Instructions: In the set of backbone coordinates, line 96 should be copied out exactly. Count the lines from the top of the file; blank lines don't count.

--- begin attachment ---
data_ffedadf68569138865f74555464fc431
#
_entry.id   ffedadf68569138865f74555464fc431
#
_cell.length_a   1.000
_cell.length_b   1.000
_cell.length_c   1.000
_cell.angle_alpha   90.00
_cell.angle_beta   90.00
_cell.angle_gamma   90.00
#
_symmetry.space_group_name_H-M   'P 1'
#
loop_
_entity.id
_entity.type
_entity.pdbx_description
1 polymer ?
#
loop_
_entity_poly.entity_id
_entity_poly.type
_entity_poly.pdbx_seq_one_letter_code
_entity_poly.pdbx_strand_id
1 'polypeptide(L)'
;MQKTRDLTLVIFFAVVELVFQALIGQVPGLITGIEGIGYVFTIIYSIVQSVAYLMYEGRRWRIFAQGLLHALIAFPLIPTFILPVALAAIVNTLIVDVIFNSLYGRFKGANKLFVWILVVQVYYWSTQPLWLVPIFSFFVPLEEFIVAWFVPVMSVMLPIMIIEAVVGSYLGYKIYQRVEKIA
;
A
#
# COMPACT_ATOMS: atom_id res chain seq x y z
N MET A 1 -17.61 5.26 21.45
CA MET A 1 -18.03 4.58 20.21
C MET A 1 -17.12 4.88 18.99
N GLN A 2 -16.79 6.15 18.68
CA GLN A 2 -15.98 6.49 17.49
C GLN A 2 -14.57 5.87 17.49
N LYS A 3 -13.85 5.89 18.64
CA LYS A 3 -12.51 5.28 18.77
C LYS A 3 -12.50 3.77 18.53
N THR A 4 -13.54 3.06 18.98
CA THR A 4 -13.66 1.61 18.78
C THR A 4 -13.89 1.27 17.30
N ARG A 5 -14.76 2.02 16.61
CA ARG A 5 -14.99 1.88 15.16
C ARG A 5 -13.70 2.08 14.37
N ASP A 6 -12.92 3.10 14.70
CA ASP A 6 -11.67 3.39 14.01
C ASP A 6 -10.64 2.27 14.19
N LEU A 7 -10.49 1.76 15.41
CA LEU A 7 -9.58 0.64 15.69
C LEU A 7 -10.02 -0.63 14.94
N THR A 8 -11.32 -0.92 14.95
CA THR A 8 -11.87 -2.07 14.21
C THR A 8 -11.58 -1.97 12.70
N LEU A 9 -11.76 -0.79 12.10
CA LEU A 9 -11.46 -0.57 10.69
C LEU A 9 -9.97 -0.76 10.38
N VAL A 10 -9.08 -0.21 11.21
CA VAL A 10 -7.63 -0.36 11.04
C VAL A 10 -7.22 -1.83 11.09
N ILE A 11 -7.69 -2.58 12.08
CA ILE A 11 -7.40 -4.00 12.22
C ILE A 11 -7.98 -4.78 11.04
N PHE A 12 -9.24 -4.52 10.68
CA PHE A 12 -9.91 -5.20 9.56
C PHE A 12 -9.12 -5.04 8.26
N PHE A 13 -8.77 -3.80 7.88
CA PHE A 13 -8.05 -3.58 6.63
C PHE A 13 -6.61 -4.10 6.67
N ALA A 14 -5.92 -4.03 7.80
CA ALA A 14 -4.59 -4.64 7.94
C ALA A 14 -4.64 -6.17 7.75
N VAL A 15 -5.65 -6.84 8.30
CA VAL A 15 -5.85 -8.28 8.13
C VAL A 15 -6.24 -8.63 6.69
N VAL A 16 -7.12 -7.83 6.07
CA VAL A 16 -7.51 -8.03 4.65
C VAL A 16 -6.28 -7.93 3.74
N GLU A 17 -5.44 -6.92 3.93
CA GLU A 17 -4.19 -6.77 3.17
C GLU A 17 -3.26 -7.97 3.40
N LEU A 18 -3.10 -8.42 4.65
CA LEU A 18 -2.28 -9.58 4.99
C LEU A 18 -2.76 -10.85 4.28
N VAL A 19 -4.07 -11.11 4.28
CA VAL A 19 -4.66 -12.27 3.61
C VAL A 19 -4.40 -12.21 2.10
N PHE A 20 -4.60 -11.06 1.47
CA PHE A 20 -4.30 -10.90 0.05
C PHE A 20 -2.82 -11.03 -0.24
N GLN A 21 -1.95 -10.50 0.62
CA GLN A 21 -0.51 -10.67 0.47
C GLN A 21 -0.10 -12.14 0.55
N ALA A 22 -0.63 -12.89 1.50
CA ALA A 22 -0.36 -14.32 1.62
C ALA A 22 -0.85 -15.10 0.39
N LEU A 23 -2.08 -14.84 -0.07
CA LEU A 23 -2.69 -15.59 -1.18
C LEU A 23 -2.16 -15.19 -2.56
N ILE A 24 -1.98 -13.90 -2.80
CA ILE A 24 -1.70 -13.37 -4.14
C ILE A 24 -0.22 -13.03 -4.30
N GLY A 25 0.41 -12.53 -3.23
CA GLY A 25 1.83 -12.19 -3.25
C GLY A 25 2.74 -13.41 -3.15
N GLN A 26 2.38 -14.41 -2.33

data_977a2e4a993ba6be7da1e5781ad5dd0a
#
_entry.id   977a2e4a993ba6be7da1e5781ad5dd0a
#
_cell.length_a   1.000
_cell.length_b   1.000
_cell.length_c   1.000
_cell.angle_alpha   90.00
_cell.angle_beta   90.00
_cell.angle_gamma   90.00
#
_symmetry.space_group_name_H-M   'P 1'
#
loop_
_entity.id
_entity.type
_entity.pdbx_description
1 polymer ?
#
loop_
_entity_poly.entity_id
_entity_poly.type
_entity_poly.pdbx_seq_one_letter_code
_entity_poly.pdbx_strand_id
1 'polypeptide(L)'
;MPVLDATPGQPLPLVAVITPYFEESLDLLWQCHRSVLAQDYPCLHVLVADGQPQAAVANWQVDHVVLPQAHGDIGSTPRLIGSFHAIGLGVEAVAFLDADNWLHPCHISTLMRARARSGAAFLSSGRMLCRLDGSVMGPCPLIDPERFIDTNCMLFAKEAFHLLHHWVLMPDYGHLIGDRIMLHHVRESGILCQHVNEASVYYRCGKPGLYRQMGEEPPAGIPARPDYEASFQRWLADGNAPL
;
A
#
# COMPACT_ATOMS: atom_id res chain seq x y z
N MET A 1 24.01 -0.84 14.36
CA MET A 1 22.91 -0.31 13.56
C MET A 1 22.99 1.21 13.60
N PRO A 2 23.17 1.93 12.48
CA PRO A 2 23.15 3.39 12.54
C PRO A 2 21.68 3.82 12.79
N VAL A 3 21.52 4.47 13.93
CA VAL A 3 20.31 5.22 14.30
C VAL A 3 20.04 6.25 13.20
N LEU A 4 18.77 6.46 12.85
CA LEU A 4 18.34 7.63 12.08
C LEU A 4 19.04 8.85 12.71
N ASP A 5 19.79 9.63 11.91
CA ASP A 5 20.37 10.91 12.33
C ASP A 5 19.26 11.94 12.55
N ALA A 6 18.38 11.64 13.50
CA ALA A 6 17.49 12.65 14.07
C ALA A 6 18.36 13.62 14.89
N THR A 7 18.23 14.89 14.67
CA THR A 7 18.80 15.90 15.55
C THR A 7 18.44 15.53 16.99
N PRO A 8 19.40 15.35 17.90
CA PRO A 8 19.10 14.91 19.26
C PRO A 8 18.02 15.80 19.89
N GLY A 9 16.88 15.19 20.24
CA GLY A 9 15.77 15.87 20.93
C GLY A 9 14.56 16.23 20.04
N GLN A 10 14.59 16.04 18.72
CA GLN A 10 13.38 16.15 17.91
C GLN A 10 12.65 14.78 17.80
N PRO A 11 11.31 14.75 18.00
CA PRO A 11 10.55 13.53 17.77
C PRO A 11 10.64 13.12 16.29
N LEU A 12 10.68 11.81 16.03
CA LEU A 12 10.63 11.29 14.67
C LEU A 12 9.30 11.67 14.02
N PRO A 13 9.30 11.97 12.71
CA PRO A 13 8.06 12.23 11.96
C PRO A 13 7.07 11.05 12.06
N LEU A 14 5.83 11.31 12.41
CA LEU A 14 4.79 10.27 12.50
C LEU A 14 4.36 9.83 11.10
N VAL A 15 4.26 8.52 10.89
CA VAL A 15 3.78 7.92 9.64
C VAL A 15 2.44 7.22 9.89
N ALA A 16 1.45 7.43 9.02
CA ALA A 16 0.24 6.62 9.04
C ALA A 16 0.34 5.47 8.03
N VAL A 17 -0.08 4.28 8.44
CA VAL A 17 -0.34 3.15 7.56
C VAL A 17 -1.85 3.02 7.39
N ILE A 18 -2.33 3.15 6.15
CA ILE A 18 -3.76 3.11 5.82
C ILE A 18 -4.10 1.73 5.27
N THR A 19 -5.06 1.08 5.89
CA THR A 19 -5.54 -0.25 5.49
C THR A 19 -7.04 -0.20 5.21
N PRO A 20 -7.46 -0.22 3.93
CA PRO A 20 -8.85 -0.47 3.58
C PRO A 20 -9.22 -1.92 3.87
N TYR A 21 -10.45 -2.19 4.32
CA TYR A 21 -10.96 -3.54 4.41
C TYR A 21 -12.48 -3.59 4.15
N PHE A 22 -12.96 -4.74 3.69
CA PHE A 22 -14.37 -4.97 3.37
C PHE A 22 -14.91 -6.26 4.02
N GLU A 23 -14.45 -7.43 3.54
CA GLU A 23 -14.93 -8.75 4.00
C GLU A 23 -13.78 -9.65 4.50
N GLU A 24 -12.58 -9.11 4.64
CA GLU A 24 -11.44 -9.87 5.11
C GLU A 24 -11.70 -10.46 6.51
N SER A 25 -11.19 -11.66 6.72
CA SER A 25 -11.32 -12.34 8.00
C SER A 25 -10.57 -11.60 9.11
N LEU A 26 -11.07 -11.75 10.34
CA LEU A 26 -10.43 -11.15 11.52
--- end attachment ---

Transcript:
C ALA A 22 -0.85 -15.10 0.39